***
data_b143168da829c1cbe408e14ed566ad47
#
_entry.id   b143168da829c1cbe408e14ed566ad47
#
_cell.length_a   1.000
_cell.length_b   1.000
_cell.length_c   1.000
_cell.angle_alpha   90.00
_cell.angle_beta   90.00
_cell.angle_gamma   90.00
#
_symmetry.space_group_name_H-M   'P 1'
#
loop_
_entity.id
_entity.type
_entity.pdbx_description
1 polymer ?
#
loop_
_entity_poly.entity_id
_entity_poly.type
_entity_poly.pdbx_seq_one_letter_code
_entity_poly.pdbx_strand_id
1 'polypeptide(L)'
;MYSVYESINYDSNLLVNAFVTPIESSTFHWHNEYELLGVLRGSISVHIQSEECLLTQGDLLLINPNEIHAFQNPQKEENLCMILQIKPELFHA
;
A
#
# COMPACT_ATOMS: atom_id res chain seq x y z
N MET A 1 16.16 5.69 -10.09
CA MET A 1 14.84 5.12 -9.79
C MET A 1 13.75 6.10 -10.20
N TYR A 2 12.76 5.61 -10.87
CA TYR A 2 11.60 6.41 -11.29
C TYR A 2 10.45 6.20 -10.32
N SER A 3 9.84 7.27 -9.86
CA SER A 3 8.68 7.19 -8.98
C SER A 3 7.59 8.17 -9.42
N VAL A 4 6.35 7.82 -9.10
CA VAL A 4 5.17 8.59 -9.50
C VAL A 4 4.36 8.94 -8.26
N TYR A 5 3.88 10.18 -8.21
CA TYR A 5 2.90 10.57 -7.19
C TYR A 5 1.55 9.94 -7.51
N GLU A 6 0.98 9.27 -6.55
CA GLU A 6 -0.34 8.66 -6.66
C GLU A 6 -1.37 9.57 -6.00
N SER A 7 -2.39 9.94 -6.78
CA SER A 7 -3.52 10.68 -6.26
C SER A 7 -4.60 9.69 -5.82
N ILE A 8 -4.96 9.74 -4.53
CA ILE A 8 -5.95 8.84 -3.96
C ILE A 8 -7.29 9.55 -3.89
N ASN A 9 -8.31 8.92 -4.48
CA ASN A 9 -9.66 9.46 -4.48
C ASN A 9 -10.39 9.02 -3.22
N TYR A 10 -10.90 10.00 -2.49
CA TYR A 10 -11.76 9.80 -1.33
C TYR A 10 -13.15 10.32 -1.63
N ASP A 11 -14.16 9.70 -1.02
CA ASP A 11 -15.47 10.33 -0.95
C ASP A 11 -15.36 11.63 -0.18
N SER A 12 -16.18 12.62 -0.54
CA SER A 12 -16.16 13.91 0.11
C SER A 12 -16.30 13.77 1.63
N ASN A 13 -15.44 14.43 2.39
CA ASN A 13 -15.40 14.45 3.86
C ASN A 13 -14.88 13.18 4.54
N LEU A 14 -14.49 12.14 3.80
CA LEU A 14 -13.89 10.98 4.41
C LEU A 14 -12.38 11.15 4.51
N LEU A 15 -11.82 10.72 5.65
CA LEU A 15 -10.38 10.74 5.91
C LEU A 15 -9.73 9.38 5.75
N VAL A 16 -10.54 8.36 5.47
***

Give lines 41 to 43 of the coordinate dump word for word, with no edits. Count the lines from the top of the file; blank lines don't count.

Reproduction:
CA VAL A 4 5.17 8.59 -9.50
C VAL A 4 4.36 8.94 -8.26
N TYR A 5 3.88 10.18 -8.21